Clara Elizabeth Troutman Kirkpatrick

Submitted by Mary Lou Kline

Friday, January 17, 1941

The Call - Schuylkill Haven, Pa

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FOUR SCORE CLUB SALUTES NEW MEMBER IN PHILA

This week, The Call salutes Mrs. Clara Elizabeth Kirkpatrick, of Haverford Ave., Philadelphia, who is 80 years young.

This interesting personality was born May 4, 1860, in Mahantongo Valley, near Sacramento, Pa., at the saw mill, which was operated by her father. Her parents were Henry and Mary Troutman. She was married in the Lutheran Parsonage at Pottsville, by the Rev. Hay, in 1881. In 1887, they moved to Schuylkill Haven, where our subject has known great tragedy. In 1896, her husband, Chas. E. Kirkpatrick, was killed on the railroad, and one year later a daughter, Edith, was drowned at Christmas-time. Without a question of doubt, being left a widow at the age of 36 with six children, the oldest 12 years and the youngest 2 years, was quite a problem. However, a strong constitution, a determined will power and a fine sense of humor aided her in conquering obstacles and smoothing the bumps along life's highway.

Her oldest and youngest daughters are still living, Mary A. Heim, of Schuylkill Haven, and Miss Anna, who lives with her mother at Philadelphia. There is also a son, Bob, of Philadelphia. Daughters Bertha, wife of Walter Kantner, and Esther, are deceased, as well as Edith who was drowned.

There are eleven grandchildren: Mrs. William Yoder, Georgene Kantner, Mrs. John Krater, Ruth Heim, and Frank Heim, of Schuylkill Haven; Robert Kantner, of Deer Lake; Robert, John, Richard, William, and Marian Kirkpatrick, of Philadelphia. Also three great-grandchildren: Mary, Sarah and Billy Yoder, of whom she is very proud.

Mrs. Kirkpatrick was a member of St. Matthew's Lutheran Church, Schuylkill Haven, for 53 years. She now attends a Lutheran Church in Philadelphia, but never joined it. From the time of her husband's death until she moved to Philadelphia, 23 years ago, she was the janitress of the North Ward school building.

Endowed with a fine sense of humor and a most remarkable personality, she is so popular in Schuylkill Haven on her visits with her folks, that when they go to church with her, it is almost impossible to get her home, as she seems to know everybody and just can't get away from people.

She is the proud possessor of a wonderful memory, never seems to miss a thing and is and always has been quick to act in any emergency, and has always really been a neighbor doctor, as people came to her before they called the doctor, as she just seems to know what to do at all times to help others. Her health is of the best, not ever really having been ill in her life-time, and she states she hasn't the time to be ill. Her hearing is also very keen, and her sight as good as ever.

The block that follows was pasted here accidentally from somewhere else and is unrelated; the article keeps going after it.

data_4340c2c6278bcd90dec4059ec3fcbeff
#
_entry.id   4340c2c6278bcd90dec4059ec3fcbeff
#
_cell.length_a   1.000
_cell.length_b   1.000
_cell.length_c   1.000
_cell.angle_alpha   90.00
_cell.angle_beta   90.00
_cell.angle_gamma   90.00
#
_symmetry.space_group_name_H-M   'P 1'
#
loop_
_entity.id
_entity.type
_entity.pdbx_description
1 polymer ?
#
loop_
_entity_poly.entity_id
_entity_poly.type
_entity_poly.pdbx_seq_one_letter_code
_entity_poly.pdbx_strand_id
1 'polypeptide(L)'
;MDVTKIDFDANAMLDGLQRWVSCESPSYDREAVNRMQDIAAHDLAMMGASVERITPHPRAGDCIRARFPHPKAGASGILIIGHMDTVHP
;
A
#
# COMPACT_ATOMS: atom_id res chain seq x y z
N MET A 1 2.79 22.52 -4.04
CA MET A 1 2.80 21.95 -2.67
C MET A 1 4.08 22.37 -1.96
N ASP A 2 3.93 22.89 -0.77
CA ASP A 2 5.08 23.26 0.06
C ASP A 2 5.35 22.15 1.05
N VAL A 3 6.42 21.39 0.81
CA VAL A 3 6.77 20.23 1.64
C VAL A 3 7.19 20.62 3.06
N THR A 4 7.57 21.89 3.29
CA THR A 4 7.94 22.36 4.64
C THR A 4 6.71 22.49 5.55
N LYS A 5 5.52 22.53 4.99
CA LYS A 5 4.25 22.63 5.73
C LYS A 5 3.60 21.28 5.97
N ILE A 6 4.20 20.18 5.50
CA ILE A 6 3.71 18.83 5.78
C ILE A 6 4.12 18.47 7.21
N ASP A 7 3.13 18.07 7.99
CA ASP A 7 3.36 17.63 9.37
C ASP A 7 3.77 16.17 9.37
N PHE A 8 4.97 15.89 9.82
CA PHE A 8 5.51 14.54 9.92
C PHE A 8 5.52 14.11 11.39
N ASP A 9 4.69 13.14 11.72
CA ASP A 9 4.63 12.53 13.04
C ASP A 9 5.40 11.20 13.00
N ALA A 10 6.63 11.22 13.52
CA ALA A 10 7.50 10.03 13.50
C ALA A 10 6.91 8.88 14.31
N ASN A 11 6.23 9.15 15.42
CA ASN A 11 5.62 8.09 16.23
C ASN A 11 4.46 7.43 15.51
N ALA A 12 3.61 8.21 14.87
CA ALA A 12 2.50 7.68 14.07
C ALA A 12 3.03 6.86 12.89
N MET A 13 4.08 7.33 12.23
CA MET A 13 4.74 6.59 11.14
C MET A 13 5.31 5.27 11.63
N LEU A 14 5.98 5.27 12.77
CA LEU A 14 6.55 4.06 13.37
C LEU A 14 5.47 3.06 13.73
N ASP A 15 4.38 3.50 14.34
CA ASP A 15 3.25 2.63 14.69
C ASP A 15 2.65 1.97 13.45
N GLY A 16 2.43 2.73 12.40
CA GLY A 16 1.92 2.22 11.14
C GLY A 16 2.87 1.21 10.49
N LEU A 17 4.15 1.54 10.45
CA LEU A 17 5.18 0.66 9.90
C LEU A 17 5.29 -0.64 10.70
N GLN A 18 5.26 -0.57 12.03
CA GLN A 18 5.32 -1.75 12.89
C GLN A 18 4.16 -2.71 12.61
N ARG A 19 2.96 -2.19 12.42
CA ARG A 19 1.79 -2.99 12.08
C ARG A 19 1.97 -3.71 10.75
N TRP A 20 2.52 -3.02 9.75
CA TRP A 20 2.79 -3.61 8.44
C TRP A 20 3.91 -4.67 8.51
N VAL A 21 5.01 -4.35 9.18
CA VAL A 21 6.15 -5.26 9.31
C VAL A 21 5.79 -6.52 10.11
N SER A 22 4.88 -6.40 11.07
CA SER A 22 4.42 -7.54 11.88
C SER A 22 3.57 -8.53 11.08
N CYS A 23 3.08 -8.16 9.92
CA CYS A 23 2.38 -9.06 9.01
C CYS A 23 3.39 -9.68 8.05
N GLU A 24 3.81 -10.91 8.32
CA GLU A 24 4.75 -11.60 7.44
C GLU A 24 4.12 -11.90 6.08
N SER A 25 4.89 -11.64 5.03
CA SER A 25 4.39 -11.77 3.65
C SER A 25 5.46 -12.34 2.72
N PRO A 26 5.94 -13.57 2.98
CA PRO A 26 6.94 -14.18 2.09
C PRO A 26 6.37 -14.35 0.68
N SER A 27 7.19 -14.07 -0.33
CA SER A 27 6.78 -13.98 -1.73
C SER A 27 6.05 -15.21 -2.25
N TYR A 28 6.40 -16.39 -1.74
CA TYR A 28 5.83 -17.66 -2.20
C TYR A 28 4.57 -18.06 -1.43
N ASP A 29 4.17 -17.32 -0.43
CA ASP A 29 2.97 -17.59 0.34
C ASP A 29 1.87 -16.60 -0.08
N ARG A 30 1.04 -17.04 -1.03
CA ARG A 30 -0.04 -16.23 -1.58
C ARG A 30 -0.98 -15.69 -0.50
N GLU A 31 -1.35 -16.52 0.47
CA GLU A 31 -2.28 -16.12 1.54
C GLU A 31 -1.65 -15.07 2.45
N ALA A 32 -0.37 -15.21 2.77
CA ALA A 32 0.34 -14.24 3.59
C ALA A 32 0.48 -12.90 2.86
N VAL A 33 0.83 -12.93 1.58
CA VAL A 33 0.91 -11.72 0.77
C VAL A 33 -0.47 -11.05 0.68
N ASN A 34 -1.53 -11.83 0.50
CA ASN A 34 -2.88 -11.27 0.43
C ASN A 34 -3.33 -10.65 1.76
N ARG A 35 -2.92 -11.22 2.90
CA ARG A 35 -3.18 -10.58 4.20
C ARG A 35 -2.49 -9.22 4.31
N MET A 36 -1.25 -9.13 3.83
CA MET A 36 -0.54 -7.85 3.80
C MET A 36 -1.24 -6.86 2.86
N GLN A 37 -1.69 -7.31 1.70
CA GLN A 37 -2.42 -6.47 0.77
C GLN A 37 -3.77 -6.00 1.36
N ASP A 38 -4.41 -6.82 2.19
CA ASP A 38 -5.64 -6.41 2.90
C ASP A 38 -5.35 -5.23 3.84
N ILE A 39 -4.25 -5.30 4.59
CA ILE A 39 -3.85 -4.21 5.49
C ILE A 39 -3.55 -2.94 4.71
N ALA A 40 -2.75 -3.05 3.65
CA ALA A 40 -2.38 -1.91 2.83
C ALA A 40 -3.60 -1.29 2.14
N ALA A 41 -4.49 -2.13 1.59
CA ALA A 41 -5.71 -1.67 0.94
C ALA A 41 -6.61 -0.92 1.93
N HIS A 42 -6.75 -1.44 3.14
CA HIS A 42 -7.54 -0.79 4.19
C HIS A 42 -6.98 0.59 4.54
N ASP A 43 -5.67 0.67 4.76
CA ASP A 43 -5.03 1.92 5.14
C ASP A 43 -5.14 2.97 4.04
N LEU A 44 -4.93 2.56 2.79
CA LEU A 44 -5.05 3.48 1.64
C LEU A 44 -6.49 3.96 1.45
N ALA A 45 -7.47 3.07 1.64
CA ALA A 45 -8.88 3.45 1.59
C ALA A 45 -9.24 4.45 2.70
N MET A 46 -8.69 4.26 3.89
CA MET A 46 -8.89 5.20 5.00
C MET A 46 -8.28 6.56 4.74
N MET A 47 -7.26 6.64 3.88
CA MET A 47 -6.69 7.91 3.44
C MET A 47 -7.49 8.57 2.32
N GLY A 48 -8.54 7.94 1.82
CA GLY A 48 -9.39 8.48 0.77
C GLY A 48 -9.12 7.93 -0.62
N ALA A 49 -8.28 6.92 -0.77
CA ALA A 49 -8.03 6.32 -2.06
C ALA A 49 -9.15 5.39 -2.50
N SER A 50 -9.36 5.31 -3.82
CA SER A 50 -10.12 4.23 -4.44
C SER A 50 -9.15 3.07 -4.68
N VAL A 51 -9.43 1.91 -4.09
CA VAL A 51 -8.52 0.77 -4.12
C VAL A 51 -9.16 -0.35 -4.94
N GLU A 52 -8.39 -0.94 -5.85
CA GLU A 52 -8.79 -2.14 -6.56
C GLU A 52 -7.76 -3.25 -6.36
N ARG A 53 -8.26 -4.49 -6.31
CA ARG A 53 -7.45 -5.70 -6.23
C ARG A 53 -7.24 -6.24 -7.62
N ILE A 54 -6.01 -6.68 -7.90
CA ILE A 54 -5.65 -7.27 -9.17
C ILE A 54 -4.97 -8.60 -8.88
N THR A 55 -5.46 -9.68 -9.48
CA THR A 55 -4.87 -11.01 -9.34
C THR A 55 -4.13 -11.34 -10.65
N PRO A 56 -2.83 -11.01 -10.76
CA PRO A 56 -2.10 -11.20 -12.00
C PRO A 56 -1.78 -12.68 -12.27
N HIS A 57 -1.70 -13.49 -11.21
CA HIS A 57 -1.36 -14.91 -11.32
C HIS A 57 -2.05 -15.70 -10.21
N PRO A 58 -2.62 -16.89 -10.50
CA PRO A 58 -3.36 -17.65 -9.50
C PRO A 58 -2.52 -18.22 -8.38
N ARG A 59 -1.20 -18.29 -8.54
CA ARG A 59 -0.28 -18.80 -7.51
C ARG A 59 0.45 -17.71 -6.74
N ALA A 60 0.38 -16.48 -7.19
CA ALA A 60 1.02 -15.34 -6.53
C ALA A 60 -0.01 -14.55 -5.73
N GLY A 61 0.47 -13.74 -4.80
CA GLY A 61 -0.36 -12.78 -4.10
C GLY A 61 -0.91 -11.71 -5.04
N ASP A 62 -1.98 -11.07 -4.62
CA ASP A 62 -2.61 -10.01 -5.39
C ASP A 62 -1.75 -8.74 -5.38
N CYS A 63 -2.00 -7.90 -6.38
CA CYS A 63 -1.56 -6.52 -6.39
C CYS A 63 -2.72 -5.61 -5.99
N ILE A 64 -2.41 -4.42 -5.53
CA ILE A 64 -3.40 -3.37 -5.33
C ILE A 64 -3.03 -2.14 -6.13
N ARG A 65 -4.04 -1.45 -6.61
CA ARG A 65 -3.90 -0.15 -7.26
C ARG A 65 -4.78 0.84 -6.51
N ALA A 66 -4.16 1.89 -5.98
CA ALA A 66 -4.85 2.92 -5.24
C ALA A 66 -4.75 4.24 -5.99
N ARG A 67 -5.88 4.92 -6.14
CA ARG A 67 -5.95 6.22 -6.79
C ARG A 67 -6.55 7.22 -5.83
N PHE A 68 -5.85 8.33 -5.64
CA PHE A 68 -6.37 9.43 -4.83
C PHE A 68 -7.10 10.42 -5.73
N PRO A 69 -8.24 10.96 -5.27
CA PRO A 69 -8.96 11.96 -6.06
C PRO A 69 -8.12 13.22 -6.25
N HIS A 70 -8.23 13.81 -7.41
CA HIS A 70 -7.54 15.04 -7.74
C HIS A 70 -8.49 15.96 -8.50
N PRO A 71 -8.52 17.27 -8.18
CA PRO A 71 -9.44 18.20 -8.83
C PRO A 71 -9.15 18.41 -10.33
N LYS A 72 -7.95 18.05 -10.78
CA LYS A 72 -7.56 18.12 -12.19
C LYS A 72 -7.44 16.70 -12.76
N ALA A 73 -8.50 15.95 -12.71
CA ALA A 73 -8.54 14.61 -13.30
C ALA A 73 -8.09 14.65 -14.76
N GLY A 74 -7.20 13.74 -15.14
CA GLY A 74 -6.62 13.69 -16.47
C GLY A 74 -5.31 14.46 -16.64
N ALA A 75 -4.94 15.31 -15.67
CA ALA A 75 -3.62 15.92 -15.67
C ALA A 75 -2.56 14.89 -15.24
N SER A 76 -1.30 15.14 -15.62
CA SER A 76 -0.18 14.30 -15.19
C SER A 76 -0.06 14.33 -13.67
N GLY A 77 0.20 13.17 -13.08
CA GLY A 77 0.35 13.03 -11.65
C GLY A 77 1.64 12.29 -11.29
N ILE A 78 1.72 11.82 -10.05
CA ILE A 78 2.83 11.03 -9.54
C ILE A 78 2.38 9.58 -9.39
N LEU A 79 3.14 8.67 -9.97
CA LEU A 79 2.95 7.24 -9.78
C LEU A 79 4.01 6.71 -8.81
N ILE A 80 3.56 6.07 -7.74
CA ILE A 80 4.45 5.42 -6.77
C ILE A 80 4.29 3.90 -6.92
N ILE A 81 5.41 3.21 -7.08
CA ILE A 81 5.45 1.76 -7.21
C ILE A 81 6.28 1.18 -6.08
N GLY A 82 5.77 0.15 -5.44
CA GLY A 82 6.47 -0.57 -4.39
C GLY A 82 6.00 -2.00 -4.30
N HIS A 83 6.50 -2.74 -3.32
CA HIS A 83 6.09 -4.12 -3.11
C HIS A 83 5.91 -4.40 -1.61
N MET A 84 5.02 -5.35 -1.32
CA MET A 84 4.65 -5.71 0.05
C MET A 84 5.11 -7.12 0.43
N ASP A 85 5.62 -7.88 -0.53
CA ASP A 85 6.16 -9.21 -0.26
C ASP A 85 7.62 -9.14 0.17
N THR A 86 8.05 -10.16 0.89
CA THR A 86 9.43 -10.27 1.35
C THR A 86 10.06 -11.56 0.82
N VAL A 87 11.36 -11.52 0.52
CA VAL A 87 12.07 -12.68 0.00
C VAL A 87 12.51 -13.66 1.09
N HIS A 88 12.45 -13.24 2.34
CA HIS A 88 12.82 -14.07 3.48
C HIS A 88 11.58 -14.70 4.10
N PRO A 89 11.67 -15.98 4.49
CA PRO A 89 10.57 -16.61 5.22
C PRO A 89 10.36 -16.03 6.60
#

Besides doing all her own housework in a three-story house, she finds time to follow her hobby of fine sewing and crocheting. She has a little case in the baby department at Wanamaker's Store, Philadelphia, which she keeps filled with bootees, sacks, etc. Because of her love for children, every stitch in these garments is put in lovingly, because she delights to make these little garments. Within 35 years, she has completed at least 2000 pairs of bootees.

In addition to these many duties, she also finds time to make aprons and many different kinds of novelties, by hand, which she displays in the beauty parlor which her daughter, Miss Anna, operates in her home. She sells quantities of these, especially at Christmas-time. Looking back over her work, we don't for a minute doubt a statement made by her granddaughter, that she was never seen with her hands folded, doing nothing.

She is a great lover of plants, and every window in her home is filled with plants. Her favorite flower is the African Violet and there are many, many plants of this variety found throughout her home. She also has a tiny garden, in which flowers bloom from one end to the other. While living in Schuylkill Haven, she kept a large garden.

She keeps abreast of the times through her radio, never missing a news broadcast. She is also an ardent movie-goer.

Just to prove the statement that she is happy when she is busy, this past Christmas the children bought her a sweeper for a gift and, not daunted, the entire house, from top to bottom, was cleaned three times the first week.

There is nothing feeble about this remarkable woman, as when her daughter or grandchildren come to the city, she can outwalk any of them, taking them through the city until they are practically lost and must depend on her to get them back to the starting point. She delights in escalators, being very sure-footed on them. She admonishes her folks that they should pretend to know how to act on them or people would think they were "hicks".

We are indeed very happy to welcome such an active and interesting personage into our Four Score Club, even though her home is in Philadelphia. Her host of friends in town will welcome this glimpse into her life and we feel sure there will be many a clipping made of this article, just as a remembrance of a fine and true friend.

Congratulations, Mrs. Kirkpatrick, and we hope you may continue your very active life far into the future."

Gramma Kirk died in 1943, the year I was born, but over the years I have grown to know and love her, through the stories related to me by my mother. In this fast-paced world we live in, whenever I get "harried" I always think of Gramma Kirk's accomplishments, which are truly an incentive to get my work done. Click here to read her obituary and read more about Gramma Kirk.

If you recognize this family, please e-mail Mary Lou Kline.email icon

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